Yesterday, we talked about how to plan a raised bed vegetable garden. I shared with you some basic tips for choosing a location for your new garden. Today, let’s talk about the overall design of a raised bed garden.
Raised Beds and Paths
Most raised bed gardens consist of rectangular or square-shaped raised bed with access pathways running in between the beds. How many garden beds you include in your raised bed vegetable garden plan depends on many factors.
How much time do you want to devote to your garden? What vegetables do you want to grow?
Take a few minutes to jot down a list of everything you’ve dreamed of growing to get an idea of how much space you might need. Keep in mind that some crops, such as cucumbers, squash, peas and beans, can be grown up rather than across the ground, thus saving space. Trellises, staked netting and other supports can be placed over a raised bed to provide vines with ample space to climb vertically rather than trail across the ground. Other crops, such as pumpkins, watermelon and other large melons do need space to spread out, not to mention plenty of water. Once you know what you’d like to grow, you can better plan the space requirements.
Constructing Raised Beds
This is a picture of my own vegetable garden raised beds during construction. We used untreated lumber for three of the beds and treated on the remainder of the beds. What’s the difference?
Pressure Treated Wood for Gardens
Pressure-treated wood is lumber that has been treated with chemical preservatives to help it resist rot and insect damage. It last longer, but organic gardeners tend to shun it because of the fear that chemicals leach from the lumber into the soil over time. Although opinion varies about its use in an organic garden, a true certified organic garden cannot use pressure-treated wood. My own research shows that the risk of chemicals leaking into the soil is minimal, and that root crops grown near the edges of such beds are more susceptible to taking up any chemicals than other types of crops. From my research, I decided that the beds used to grow root crops would be made from untreated lumber; treated lumber was fashioned into the other beds. Overall, this was a sound decision for me. For more on the subject, Fine Gardening offers an insightful look at the differences between the two types of lumber and the choice to use one or the other.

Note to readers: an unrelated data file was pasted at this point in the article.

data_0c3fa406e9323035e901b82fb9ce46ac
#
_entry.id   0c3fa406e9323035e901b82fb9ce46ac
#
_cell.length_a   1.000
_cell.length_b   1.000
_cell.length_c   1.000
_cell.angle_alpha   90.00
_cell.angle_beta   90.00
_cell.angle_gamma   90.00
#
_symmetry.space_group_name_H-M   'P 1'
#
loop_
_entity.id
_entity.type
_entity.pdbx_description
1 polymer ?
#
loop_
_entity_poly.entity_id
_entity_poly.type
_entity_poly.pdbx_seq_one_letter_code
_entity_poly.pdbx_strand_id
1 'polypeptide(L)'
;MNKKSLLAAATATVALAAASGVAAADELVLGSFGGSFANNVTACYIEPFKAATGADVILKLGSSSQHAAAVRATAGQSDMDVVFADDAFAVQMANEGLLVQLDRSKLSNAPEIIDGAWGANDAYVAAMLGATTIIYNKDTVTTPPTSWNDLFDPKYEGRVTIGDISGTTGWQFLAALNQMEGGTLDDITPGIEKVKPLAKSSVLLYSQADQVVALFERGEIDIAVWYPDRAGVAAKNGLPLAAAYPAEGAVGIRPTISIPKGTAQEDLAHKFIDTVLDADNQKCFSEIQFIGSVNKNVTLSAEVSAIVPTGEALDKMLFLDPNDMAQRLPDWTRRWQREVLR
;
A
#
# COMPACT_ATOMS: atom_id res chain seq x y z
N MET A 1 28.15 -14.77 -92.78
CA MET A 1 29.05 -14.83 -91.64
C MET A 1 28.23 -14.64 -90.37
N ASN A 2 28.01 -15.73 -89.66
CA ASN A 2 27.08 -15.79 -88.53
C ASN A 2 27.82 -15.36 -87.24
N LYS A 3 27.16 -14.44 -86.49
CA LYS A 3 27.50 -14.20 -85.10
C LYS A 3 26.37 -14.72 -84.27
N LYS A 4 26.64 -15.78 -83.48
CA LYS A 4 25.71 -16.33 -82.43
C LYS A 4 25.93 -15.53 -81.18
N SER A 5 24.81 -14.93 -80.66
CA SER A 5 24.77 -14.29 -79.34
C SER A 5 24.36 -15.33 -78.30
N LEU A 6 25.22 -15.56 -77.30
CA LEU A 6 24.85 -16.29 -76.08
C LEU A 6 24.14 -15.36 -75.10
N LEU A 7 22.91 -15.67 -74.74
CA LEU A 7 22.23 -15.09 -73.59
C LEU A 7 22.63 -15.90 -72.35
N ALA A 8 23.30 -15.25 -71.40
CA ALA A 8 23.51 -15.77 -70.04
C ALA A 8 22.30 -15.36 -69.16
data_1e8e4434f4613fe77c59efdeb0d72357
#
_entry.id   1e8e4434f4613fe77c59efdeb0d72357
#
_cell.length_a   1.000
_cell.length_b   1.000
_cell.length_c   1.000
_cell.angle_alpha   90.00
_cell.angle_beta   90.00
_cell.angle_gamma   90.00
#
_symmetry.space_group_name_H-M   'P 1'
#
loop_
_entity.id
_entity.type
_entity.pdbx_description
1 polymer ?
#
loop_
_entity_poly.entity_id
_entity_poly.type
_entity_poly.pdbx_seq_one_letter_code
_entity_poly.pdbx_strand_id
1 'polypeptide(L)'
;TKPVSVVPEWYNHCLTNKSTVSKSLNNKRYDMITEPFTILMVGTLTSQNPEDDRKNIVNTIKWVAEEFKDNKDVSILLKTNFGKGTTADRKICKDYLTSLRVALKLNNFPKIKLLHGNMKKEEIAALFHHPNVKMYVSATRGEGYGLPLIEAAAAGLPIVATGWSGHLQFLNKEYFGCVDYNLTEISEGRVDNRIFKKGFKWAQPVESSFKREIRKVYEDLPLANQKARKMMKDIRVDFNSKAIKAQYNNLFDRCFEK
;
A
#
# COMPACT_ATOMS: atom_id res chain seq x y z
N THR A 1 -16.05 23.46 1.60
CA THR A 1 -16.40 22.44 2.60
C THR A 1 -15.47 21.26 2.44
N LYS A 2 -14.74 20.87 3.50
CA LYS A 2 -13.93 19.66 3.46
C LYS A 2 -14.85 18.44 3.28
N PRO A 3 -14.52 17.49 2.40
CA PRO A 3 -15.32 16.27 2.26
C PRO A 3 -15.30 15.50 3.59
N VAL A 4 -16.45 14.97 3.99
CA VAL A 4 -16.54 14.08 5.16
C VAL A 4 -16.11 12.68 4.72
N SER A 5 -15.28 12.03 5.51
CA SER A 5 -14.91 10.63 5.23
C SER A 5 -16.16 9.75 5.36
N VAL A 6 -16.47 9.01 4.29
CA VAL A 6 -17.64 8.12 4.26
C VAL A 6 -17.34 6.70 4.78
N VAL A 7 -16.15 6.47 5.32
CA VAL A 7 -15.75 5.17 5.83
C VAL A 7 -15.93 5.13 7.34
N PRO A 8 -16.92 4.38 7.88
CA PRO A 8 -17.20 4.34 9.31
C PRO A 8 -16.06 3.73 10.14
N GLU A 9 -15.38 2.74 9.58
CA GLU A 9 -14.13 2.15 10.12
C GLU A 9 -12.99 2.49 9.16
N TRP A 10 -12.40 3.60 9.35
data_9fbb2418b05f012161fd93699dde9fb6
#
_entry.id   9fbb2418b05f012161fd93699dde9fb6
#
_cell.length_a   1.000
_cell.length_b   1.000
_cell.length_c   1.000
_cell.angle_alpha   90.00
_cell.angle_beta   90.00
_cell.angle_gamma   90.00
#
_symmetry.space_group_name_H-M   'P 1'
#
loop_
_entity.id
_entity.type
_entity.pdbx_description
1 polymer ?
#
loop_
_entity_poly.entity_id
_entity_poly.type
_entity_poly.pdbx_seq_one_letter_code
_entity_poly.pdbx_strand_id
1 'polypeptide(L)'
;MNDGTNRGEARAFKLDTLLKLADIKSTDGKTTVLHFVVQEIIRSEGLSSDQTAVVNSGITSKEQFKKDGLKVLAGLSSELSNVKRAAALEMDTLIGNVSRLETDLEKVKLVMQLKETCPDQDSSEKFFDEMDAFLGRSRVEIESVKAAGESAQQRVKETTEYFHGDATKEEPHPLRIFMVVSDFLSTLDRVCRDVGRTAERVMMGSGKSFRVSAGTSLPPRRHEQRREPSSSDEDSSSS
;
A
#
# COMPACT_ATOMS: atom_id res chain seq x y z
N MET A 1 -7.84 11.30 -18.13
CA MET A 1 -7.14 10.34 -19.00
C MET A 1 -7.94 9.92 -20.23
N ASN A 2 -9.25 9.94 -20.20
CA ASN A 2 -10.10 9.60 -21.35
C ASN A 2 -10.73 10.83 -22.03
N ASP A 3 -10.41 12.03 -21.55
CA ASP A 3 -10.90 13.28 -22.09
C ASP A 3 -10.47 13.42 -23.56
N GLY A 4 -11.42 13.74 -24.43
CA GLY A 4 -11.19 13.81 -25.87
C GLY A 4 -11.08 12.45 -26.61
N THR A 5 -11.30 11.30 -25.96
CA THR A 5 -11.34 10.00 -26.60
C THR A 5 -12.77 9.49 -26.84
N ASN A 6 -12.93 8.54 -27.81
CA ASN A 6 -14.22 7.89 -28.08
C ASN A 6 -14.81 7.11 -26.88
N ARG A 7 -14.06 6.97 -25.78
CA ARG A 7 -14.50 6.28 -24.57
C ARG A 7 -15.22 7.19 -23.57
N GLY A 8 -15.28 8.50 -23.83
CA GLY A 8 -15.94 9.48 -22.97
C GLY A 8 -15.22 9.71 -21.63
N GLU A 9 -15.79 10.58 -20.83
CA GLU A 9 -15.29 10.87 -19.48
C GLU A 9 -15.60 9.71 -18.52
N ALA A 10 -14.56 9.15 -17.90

Measurements for Raised Beds
We made our garden beds from three 8′ long boards approximately 8″ high by 2″ wide. One board was cut into two sections to form the short ends of the rectangles. My husband used the power drill to insert screws into the ends, and we stapled landscape fabric over the bottom of the frame. We then flipped the frame over so that the landscape fabric covered the grass, preventing it from growing. A mixture of rich, organic soil and compost from the local paper mill was added to each bed, along with composted cow manure, peat moss and lime.
The treated lumber beds are now on year six in the garden and are fine. The untreated beds began decaying last year. We’ve replaced one and have another to replace. The lumber along the sides rots, splits, and eventually splinters into sawdust and chips as nature’s scavengers – mold, rot and insects – devour it. My husband is looking into protective paint for the untreated beds to seal the wood and make it less permeable.
Planning the Pathways
When you’re planning a raised bed vegetable garden, leave at least three feet between the beds. This gives you enough room to maneuver a wheelbarrow or other equipment in and out of the garden.
Here is my vegetable garden plan. It’s not exactly to scale, but it shows you the number of beds I have to work with and where the permanent plantings are – the asparagus and strawberries.
I have also written a book on raised bed gardens. Click the link below to read excerpts, reviews and to order from Amazon.